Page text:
Sunday, 10 February 2013

'Eucalyptus', by Murray Bail

Eucalyptus, the book which won Murray Bail the 1999 Miles Franklin Award and Commonwealth Writers Prize, is one of the Athenaeum Book Club selections for 2013. The basic ‘plot’ of this book, as described to me when I collected my copy from the library desk, did not spark my interest: a father decides that any suitor seeking the hand of his only daughter, Ellen, must correctly name all the eucalyptus trees on the father’s land.

Nor did the book itself grab my undivided attention when I began to read - it lulled me off to sleep for four or five nights in row. Losing track of the characters and the story line proved easy, but my enjoyment of Bail's imagery and use of language did not flag:

Silver light slanted into the motionless trunks, as if coming from narrow windows. The cathedral has taken its cue from the forest. The vaulted roof soaring to the heavens, pillars in smooth imitation of trees, even the obligatory echo, are calculated to make a person feel small, and so trigger feelings of obscure wonder. In cathedral and forest, making even a scraping noise would trample soft feelings. For this reason, Ellen unconsciously continued on tiptoe.

Not a bad way to describe walking through the Australian bush (p 100).

Of course, as I read further, I marvelled that an author would think of eucalypts as a premise for such a highly original novel, blending fiction and non-fiction. I loved the mentions of eucalypts in far-flung corners of the globe, and the drawing of various clever analogies, but the randomness of the story-telling in the book tried my patience.

Afterwards I looked for the online commentary on this book - analysis, reviews – and found these more interesting, in a way, than the book itself. Ah - why hadn’t I seen instantly that it was a fairy story, a deliberately Australian fairy story, requiring the reader to suspend belief? Now I understood my incredulity that a female covered in small brown-black moles and described as speckled could be so irresistible to men; and that two men standing side-by-side and pissing against the trunk of any eucalypt less than 10 years old could somehow miss seeing Ellen standing on the other side of that same slender tree trunk.

This magical tree was E. maidenii, Ellen’s favourite tree, the one with the nail where she later hung her wet dress. My brain snapped to attention with the word maidenii – was Bail about to introduce the reader to Joseph Henry Maiden, Sydney’s famous botanist? Sadly, no. Maiden wasn’t mentioned and his magnum opus A Critical Revision of the Genus Eucalyptus, published in eight volumes from 1903 to 1933 and still used as a basic text, received absolutely no credit for its massive contribution to Bail’s text and story-line. (Maiden was following in the footsteps of another famous botanist, Ferdinand von Mueller, who published Eucalyptographia in 1883.) Neither botanist was mentioned in an SMH article on 5 Feb 2005 taking Bail to task for almost verbatim 'lifts’ of text (one describing E. maidenii) from an out-of-print book, Eucalypts Vols One & Two by Stan Kelly, George Chippendale and Robert Johnston, published in 1969 and 1978. I haven't checked the nominated 'lifts' against the Maiden or Mueller versions of the text, but I wouldn't be surprised to find that the exact matches come from these earlier books.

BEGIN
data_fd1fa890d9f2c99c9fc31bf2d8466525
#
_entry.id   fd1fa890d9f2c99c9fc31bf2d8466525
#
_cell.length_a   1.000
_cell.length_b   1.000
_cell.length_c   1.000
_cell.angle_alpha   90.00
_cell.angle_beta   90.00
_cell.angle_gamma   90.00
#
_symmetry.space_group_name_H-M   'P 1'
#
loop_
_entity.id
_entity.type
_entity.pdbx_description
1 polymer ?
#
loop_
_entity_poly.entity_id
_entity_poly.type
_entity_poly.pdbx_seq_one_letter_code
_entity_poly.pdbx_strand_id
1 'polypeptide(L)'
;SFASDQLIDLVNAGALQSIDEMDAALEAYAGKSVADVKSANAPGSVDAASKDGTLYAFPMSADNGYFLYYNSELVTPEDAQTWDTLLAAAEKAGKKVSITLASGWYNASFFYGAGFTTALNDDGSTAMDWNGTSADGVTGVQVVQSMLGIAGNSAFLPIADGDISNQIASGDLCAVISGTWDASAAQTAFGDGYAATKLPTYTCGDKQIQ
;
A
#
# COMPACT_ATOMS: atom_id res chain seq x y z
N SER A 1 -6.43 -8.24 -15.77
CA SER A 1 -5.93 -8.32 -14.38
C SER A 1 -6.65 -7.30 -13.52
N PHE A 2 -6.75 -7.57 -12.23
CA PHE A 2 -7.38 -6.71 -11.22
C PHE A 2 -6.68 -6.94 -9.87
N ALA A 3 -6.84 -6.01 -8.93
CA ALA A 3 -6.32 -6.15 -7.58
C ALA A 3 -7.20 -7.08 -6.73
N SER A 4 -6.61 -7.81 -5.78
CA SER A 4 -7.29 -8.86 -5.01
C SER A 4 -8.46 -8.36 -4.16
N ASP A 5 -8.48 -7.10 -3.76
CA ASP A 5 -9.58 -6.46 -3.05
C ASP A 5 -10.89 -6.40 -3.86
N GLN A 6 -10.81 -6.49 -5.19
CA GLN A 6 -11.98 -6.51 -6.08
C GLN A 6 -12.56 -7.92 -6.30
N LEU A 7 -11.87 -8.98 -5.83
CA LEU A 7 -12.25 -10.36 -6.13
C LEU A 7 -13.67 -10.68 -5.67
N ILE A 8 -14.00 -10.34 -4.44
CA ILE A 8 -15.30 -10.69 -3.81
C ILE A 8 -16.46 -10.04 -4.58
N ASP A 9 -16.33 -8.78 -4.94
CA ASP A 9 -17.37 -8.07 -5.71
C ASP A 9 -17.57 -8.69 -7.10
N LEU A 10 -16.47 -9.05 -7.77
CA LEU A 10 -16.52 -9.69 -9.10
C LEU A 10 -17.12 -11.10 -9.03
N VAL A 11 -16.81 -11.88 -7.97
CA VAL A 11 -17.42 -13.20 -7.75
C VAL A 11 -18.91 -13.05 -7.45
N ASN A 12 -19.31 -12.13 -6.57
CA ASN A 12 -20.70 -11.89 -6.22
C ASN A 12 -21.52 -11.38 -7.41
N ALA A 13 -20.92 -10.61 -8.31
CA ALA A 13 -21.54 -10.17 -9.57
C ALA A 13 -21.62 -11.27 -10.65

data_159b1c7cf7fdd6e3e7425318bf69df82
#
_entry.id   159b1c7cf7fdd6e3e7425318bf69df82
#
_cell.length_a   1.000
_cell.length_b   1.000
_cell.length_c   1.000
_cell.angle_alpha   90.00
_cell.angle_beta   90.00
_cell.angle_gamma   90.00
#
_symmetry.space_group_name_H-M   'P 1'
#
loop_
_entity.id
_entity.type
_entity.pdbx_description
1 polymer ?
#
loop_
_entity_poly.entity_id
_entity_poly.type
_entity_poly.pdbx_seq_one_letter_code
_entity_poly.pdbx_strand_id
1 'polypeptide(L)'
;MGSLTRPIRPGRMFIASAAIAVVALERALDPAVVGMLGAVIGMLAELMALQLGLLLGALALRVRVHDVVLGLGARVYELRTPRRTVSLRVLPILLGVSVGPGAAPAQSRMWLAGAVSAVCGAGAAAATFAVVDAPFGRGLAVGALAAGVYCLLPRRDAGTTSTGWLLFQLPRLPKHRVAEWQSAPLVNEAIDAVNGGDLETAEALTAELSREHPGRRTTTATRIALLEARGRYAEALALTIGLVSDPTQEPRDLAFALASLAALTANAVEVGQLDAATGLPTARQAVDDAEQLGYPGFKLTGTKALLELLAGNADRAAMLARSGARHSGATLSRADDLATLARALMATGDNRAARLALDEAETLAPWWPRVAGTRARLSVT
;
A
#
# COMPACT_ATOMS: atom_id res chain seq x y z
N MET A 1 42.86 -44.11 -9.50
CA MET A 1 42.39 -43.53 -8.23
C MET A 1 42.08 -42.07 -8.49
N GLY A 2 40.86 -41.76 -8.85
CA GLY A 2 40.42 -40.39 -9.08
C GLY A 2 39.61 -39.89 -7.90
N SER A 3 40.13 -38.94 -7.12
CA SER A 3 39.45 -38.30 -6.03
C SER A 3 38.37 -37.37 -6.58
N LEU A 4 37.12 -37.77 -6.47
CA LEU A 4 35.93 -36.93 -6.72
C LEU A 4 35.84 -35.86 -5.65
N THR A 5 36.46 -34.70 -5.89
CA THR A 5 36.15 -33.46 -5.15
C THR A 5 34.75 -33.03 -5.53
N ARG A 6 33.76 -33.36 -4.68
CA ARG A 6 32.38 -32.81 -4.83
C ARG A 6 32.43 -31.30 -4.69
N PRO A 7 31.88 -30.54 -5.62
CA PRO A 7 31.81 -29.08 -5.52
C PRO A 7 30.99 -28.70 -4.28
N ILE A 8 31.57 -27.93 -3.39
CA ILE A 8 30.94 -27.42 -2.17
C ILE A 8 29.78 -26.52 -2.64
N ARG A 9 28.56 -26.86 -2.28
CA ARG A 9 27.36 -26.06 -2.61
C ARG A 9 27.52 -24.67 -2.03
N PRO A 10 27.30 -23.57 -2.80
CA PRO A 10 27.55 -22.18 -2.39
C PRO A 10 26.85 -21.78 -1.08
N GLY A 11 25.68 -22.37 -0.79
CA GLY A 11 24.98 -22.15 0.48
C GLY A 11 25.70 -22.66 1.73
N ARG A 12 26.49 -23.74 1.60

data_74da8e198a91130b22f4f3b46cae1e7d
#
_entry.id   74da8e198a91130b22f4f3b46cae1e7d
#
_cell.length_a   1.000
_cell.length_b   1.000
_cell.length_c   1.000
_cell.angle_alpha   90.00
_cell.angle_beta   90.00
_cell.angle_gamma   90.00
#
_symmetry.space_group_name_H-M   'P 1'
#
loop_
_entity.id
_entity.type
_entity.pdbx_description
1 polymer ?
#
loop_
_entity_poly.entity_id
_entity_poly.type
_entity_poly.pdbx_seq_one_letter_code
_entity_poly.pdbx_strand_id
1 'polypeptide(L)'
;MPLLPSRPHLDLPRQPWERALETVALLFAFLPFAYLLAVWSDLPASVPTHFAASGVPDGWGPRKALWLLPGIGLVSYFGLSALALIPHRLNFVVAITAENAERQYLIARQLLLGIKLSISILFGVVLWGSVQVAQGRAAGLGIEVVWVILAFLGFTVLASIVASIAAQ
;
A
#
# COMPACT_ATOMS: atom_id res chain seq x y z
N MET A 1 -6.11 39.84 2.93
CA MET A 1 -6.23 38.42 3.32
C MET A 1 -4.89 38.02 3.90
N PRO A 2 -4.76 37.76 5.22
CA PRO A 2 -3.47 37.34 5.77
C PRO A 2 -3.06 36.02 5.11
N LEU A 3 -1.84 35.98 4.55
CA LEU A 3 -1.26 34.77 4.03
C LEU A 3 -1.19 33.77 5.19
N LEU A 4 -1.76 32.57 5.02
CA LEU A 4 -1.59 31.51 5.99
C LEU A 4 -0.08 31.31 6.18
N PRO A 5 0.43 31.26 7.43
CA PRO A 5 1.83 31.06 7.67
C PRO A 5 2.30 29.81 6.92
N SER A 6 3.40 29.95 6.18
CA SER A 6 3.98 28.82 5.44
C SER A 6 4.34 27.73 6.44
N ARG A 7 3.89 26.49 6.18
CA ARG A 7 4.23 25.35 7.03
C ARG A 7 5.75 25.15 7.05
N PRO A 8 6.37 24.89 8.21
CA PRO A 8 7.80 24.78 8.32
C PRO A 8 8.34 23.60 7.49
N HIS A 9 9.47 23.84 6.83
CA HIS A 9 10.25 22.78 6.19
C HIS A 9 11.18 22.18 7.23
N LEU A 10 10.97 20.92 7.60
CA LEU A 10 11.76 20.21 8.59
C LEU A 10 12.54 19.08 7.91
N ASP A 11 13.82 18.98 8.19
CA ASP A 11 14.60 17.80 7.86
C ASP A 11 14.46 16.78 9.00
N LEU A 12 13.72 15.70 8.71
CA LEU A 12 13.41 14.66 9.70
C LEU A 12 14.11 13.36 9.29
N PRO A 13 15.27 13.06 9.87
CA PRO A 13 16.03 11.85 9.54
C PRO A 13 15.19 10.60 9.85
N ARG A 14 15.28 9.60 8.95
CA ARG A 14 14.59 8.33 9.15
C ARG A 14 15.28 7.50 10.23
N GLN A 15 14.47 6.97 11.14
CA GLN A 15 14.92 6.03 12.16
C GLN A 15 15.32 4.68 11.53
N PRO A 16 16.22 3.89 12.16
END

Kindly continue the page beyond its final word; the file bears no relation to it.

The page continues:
Bail’s focus on E. merrickiae (p 95) while he completely ignored E. flocktoniae offended me too. Miss Mary Merrick was a librarian at the Royal Botanic Garden in Sydney, where her colleague Miss Margaret Flockton (the subject of my next book) was Maiden’s famous scientific botanical artist. Maiden claimed that Margaret was practically his joint author, but Bail’s only indication that she even existed came with his passing acknowledgement of ‘a few watercolour artists’.

So these are my personal criticisms of a book entitled Eucalyptus, but what other reviewers disliked, I quite enjoyed – especially the analogy on pp 32-4 between a paragraph and a paddock.

Now that I better understand the book, and its unusual love story, I realise I should have paid more attention by reading it more slowly, savouring it in solid blocks of time. Margaret Flockton would have loved its focus on her beloved eucalypts and the central role played by E. Maidenii. I think I’ll re-read it.